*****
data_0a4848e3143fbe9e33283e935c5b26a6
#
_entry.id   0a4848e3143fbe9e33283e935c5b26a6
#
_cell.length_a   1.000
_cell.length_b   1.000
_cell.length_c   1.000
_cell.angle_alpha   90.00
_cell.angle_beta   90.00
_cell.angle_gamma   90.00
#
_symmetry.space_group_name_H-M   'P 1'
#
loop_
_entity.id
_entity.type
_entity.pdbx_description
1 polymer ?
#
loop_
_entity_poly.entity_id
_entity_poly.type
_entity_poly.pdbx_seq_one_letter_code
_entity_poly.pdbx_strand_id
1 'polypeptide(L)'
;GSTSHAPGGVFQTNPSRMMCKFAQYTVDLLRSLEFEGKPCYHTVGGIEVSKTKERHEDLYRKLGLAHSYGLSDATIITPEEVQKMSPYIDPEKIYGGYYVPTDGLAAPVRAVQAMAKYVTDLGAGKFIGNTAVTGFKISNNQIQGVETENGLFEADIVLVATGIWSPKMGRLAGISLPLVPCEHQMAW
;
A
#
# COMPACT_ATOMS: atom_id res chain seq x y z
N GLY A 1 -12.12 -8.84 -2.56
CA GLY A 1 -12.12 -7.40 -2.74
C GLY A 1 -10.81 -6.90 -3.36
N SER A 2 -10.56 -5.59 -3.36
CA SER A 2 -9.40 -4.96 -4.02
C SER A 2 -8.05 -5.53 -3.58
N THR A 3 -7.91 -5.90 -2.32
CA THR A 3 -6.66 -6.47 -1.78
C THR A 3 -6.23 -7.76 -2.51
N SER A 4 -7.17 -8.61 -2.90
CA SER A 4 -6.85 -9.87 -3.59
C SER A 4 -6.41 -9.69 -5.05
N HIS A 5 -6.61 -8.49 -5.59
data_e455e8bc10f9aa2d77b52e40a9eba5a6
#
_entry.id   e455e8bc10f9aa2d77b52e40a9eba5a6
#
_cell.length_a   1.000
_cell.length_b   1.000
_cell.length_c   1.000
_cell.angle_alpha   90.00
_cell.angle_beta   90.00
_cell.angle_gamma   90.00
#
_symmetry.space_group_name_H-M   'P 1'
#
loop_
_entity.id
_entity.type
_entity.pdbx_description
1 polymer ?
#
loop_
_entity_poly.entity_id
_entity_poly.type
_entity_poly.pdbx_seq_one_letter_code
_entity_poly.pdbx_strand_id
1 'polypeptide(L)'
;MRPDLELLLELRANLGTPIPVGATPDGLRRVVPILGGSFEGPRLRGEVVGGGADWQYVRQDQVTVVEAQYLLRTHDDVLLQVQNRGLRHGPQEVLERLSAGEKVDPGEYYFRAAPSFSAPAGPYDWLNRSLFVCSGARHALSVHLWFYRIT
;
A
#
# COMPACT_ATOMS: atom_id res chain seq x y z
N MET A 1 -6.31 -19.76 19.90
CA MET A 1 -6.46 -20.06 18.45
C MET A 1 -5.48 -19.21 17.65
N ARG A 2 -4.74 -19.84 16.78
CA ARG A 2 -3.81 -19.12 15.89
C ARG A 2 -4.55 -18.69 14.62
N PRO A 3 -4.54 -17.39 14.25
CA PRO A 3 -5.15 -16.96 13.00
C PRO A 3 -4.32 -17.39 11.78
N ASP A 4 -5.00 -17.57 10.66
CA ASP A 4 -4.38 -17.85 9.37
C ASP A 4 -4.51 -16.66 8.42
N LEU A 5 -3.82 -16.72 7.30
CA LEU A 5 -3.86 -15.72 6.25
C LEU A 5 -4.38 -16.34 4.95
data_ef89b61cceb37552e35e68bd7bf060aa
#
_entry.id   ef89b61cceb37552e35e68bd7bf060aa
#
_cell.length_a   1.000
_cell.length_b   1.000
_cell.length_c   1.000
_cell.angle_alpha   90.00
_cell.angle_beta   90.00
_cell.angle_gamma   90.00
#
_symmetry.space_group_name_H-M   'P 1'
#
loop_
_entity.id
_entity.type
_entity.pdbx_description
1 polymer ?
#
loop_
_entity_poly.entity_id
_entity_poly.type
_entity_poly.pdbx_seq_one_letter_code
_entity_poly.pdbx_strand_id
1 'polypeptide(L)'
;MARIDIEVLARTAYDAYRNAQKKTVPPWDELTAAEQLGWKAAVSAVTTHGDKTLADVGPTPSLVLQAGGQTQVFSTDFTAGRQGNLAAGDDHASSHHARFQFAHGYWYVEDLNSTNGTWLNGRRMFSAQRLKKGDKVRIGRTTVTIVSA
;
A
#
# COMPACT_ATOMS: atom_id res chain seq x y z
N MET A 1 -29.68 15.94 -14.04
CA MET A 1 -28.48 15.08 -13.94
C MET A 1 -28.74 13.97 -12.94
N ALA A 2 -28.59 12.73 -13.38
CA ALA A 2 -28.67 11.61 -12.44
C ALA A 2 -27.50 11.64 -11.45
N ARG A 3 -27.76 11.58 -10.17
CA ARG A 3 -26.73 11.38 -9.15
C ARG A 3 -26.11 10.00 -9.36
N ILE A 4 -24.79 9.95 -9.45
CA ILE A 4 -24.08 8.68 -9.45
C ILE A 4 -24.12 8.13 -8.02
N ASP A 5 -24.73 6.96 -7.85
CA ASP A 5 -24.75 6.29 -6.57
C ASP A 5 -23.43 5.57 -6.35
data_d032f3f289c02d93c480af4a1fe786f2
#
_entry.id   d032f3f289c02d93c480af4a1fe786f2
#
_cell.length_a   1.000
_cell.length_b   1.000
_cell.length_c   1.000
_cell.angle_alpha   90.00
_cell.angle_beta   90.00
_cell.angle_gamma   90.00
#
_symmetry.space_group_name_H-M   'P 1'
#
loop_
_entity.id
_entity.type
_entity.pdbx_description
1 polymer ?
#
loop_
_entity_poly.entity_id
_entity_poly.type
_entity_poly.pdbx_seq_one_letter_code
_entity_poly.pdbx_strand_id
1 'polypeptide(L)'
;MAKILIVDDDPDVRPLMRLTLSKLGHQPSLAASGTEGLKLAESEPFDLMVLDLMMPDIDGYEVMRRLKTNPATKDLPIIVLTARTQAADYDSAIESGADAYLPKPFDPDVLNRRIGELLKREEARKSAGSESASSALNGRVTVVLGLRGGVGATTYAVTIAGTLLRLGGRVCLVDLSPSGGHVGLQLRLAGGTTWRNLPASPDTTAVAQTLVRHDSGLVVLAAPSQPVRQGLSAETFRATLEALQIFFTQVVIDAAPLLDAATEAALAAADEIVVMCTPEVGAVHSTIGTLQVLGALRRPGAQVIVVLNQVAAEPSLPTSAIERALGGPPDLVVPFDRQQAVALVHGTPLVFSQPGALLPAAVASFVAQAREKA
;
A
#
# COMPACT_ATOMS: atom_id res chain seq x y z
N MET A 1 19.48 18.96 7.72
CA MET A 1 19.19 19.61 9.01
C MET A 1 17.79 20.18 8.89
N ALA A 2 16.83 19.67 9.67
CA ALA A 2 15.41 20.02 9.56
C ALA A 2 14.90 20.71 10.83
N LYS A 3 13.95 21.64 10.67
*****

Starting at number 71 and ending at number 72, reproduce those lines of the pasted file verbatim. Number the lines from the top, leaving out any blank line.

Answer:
A
#